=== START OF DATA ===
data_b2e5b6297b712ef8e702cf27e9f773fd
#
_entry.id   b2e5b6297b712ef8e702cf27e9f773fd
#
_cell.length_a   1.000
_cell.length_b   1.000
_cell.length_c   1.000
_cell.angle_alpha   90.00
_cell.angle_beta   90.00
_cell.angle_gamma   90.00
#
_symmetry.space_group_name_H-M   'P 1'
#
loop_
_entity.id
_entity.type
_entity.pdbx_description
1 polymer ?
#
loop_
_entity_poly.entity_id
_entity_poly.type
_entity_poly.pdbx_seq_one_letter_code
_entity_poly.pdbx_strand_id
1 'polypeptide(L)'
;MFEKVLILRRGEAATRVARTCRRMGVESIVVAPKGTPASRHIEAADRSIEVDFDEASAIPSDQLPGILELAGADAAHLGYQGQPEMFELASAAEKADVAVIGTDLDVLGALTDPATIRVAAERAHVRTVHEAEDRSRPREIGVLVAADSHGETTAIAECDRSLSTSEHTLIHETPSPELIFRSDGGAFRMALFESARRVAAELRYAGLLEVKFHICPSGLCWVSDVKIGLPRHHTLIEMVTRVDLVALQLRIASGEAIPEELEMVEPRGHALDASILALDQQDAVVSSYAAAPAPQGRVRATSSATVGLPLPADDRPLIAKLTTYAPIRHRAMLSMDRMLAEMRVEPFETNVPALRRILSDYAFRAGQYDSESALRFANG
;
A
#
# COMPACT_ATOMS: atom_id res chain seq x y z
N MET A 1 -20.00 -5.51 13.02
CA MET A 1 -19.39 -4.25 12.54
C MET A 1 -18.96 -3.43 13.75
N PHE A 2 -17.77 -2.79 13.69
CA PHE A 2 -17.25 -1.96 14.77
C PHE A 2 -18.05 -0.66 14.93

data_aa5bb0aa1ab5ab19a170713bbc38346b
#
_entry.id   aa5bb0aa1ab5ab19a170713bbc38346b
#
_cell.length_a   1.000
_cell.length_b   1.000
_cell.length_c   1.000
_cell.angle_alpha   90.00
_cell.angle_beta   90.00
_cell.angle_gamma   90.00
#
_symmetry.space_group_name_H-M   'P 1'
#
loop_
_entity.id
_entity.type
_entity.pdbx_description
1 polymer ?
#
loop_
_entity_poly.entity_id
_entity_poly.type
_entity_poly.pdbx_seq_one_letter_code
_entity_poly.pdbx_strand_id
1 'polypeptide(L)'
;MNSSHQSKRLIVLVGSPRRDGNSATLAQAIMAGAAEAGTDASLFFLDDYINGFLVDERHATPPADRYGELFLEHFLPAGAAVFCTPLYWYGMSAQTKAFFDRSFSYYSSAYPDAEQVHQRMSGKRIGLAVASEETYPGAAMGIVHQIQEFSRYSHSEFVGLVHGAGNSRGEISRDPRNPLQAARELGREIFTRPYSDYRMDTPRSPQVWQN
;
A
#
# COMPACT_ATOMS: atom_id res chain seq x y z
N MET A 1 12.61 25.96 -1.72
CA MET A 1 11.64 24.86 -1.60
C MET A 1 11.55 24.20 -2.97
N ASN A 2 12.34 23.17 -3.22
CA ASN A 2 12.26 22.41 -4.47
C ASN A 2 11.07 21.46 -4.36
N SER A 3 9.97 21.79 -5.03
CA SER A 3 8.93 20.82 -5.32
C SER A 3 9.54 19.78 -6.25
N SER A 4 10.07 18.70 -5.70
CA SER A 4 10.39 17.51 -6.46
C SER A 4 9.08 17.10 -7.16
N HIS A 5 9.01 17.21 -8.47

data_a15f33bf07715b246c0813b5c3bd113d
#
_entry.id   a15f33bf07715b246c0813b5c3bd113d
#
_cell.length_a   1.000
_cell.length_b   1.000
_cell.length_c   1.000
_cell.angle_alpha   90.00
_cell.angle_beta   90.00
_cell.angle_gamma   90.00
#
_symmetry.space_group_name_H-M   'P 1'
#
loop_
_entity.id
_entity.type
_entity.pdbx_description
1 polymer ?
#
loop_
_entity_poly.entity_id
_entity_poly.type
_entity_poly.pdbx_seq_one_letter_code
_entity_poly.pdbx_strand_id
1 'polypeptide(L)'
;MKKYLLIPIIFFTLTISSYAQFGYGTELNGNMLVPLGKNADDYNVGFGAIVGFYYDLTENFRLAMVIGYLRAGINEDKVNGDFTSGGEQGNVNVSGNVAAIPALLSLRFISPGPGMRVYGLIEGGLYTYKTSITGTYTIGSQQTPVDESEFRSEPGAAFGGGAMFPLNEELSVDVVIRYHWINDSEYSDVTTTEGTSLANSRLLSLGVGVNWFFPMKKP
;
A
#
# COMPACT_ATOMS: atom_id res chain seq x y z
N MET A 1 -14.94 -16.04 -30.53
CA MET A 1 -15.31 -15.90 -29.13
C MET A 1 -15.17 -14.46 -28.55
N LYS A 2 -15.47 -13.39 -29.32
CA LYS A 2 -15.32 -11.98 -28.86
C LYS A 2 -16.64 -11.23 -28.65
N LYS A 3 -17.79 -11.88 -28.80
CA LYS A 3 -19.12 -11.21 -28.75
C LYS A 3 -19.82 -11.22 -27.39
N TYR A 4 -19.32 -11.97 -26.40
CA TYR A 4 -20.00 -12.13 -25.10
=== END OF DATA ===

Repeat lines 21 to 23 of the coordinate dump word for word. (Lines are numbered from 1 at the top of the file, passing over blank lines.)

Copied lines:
_entity_poly.entity_id
_entity_poly.type
_entity_poly.pdbx_seq_one_letter_code